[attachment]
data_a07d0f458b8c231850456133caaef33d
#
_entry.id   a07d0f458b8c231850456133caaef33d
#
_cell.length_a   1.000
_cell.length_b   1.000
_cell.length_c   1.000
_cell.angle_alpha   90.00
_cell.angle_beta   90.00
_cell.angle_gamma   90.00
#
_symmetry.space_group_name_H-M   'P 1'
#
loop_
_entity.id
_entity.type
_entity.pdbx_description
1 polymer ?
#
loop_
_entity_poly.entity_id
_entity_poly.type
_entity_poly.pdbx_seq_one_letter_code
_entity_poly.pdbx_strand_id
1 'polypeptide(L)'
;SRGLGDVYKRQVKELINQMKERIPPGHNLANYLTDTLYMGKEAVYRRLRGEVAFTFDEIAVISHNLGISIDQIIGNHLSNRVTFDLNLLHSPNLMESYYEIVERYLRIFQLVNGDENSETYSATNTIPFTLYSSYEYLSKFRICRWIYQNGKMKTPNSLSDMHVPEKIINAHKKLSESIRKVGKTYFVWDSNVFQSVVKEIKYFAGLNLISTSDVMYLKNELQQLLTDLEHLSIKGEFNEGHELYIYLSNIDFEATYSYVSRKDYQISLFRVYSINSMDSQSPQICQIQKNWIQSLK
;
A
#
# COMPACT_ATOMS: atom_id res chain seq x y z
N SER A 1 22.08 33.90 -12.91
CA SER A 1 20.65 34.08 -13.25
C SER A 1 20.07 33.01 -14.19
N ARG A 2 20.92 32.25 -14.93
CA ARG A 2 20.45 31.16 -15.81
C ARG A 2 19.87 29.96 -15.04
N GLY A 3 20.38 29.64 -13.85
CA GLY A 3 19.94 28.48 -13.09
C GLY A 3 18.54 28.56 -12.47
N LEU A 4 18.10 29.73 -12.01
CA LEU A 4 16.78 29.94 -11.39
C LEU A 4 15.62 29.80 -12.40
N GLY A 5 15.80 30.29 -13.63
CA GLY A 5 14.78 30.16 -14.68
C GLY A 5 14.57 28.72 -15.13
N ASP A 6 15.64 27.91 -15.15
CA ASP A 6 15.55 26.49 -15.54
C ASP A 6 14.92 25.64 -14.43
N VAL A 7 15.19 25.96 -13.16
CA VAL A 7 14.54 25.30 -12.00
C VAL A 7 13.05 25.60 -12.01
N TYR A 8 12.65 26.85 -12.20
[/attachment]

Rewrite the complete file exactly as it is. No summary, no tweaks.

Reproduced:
data_a07d0f458b8c231850456133caaef33d
#
_entry.id   a07d0f458b8c231850456133caaef33d
#
_cell.length_a   1.000
_cell.length_b   1.000
_cell.length_c   1.000
_cell.angle_alpha   90.00
_cell.angle_beta   90.00
_cell.angle_gamma   90.00
#
_symmetry.space_group_name_H-M   'P 1'
#
loop_
_entity.id
_entity.type
_entity.pdbx_description
1 polymer ?
#
loop_
_entity_poly.entity_id
_entity_poly.type
_entity_poly.pdbx_seq_one_letter_code
_entity_poly.pdbx_strand_id
1 'polypeptide(L)'
;SRGLGDVYKRQVKELINQMKERIPPGHNLANYLTDTLYMGKEAVYRRLRGEVAFTFDEIAVISHNLGISIDQIIGNHLSNRVTFDLNLLHSPNLMESYYEIVERYLRIFQLVNGDENSETYSATNTIPFTLYSSYEYLSKFRICRWIYQNGKMKTPNSLSDMHVPEKIINAHKKLSESIRKVGKTYFVWDSNVFQSVVKEIKYFAGLNLISTSDVMYLKNELQQLLTDLEHLSIKGEFNEGHELYIYLSNIDFEATYSYVSRKDYQISLFRVYSINSMDSQSPQICQIQKNWIQSLK
;
A
#
# COMPACT_ATOMS: atom_id res chain seq x y z
N SER A 1 22.08 33.90 -12.91
CA SER A 1 20.65 34.08 -13.25
C SER A 1 20.07 33.01 -14.19
N ARG A 2 20.92 32.25 -14.93
CA ARG A 2 20.45 31.16 -15.81
C ARG A 2 19.87 29.96 -15.04
N GLY A 3 20.38 29.64 -13.85
CA GLY A 3 19.94 28.48 -13.09
C GLY A 3 18.54 28.56 -12.47
N LEU A 4 18.10 29.73 -12.01
CA LEU A 4 16.78 29.94 -11.39
C LEU A 4 15.62 29.80 -12.40
N GLY A 5 15.80 30.29 -13.63
CA GLY A 5 14.78 30.16 -14.68
C GLY A 5 14.57 28.72 -15.13
N ASP A 6 15.64 27.91 -15.15
CA ASP A 6 15.55 26.49 -15.54
C ASP A 6 14.92 25.64 -14.43
N VAL A 7 15.19 25.96 -13.16
CA VAL A 7 14.54 25.30 -12.00
C VAL A 7 13.05 25.60 -12.01
N TYR A 8 12.65 26.85 -12.20